He put on the counter a bag of popcorn and one package of chocolate candy bars. He kept talking on and on to the young twenty-something cashier who was politely smiling but not giving him eye contact or really paying attention to what he was saying. He kept turning around to look at me and talked and talked. I smiled also and tried to respond to what I could on what he was saying. He was talking mostly about the war. He said that he used to be able to run like a rabbit but now he'd slowed down. He had a definite pride about him but I suspected he had been drinking. I would catch a faint whiff of alcohol when he turned to talk to me. He confirmed my suspicions when he mentioned the lady cops didn't think too highly of his whiskey habit. I didn't comment.

I know many seniors suffer depression and are lonely and some turn to alcohol to drown their pain, loneliness and sorrows. I suspected that he didn't really need that popcorn and candy but had made the purchase just to get in the store and have someone to talk to. He took his time counting out his money in the exact change and he never skipped a beat with the nonstop chatting with the cashier and myself. In the short time I was standing there with him I found out he was a widower and that his only son was dead. He kept bringing up old war stories and it amazed me at how fast he could talk and how much history he could cover in such a short time. He lingered at the end of the counter while the cashier rang up my purchases. She was totally ignoring him by now and I guess he finally took the hint and moved slowly away from us. I could see he hated to leave and he very slowly walked out of the store.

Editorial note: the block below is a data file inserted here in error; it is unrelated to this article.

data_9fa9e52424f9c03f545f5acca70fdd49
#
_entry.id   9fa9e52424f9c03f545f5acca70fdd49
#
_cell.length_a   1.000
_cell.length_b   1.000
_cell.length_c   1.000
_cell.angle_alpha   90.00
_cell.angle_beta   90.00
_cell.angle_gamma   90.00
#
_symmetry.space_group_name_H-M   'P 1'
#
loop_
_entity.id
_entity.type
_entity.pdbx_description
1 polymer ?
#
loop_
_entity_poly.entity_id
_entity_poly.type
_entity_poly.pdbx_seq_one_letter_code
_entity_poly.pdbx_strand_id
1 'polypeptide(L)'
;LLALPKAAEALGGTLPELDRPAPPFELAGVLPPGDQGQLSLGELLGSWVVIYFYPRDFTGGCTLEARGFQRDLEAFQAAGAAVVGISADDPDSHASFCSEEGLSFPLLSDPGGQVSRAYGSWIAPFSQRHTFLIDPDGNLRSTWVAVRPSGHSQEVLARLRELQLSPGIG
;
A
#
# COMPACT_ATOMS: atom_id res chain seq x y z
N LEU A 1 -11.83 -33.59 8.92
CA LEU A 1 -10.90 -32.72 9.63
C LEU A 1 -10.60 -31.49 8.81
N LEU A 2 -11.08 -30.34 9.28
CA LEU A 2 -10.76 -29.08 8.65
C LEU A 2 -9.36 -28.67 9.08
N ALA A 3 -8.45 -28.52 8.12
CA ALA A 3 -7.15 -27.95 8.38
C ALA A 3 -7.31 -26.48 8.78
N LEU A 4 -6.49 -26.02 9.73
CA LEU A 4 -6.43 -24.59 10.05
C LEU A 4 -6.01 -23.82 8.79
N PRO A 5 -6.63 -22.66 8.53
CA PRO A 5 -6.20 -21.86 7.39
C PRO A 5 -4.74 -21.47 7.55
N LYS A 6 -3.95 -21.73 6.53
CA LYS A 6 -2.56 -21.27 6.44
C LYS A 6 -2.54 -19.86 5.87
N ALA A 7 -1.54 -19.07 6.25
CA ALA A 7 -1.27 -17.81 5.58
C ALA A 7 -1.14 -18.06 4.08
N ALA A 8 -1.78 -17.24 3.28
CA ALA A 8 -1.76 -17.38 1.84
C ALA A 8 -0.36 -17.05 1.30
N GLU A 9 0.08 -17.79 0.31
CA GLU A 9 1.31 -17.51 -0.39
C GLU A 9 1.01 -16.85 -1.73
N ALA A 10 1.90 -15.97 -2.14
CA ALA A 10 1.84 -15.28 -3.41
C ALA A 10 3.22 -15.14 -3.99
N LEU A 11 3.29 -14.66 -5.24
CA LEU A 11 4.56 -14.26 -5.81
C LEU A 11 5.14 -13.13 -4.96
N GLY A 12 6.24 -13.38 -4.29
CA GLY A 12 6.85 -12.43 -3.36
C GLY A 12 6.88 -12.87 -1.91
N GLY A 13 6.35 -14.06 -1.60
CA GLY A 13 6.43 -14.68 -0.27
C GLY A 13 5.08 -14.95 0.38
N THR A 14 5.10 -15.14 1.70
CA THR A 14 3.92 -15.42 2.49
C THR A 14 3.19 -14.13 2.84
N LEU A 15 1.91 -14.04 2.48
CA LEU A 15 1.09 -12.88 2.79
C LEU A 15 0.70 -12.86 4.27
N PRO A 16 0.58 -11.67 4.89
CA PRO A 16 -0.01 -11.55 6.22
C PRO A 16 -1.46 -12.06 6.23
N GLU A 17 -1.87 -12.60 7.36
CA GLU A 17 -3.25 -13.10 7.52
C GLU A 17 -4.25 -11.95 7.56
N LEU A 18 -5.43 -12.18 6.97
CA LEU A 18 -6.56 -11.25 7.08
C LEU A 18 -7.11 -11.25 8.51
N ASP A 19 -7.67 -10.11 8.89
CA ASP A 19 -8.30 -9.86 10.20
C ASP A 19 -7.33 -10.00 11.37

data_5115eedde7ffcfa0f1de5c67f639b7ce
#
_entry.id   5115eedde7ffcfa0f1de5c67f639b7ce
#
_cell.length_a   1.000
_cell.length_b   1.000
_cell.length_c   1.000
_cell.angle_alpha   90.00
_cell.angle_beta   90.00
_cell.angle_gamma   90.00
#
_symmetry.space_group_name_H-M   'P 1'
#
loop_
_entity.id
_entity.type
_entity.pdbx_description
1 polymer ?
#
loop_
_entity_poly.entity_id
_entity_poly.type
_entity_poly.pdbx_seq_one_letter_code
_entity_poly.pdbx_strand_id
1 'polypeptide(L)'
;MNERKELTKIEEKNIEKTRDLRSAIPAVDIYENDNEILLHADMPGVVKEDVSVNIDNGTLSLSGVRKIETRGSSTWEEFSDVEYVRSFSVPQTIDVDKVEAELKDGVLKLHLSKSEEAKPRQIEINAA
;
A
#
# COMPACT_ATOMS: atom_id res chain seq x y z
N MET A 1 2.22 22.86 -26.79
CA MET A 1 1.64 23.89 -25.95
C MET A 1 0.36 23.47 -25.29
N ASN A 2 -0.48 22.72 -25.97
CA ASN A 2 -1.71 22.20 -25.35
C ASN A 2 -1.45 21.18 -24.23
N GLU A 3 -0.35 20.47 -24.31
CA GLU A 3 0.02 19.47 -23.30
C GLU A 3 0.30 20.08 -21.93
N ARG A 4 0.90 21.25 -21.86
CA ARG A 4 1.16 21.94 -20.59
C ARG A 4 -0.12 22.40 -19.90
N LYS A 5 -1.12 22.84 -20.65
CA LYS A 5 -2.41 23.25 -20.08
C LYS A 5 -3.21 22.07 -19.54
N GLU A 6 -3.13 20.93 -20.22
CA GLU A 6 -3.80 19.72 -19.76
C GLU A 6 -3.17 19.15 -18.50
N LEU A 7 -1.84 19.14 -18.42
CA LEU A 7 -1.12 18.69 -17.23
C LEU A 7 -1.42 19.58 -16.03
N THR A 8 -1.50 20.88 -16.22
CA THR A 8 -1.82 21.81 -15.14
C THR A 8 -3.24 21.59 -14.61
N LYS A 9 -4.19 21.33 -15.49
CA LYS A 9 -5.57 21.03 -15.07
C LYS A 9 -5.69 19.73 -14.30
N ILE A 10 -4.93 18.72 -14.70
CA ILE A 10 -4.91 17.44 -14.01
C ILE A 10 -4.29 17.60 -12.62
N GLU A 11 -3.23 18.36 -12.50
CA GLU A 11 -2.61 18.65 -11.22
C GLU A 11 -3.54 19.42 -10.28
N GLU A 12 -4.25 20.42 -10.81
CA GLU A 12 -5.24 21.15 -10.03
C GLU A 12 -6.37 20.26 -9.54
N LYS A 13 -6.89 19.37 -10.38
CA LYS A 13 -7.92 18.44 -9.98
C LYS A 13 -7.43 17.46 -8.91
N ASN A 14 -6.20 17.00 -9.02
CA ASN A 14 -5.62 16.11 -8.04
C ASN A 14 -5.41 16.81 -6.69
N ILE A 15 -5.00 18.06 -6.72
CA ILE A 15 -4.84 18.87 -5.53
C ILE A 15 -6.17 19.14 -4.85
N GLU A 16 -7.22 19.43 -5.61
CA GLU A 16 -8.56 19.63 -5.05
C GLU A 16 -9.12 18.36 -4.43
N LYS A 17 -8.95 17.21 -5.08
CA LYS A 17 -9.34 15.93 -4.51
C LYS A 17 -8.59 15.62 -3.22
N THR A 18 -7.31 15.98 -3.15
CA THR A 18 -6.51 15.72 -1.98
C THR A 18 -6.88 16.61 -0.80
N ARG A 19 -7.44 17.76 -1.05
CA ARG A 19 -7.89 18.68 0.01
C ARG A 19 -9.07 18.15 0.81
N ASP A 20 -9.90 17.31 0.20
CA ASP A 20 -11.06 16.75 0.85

The cashier rang up my little pots of roses making a comment about how they didn't look too good. They were marked down to 75% off and I knew they would be beautiful again. They were just neglected that's all. I checked out and headed out into the sunshine to head home to resume my cleaning. I glanced over to the bench just outside the store and saw the old war veteran just sitting there all alone. He had opened up his popcorn and was throwing it piece by piece at some birds who were eagerly snatching it up. I don't know why, but I felt drawn to the old man and turned my cart in his direction.

When I reached the bench I took one of the miniature red roses out of my cart and sat down next to him. I told him the rose really did need someone to talk to it and since he liked to talk so much would he like to have it. I quickly told him that all it needed was a little pruning and some water and it would be good as new. I told him red was my favorite color and since he was a veteran the red rose might symbolize the blood shed by his fellow comrades many decades ago. He could have the rose to remember them by and to take care of.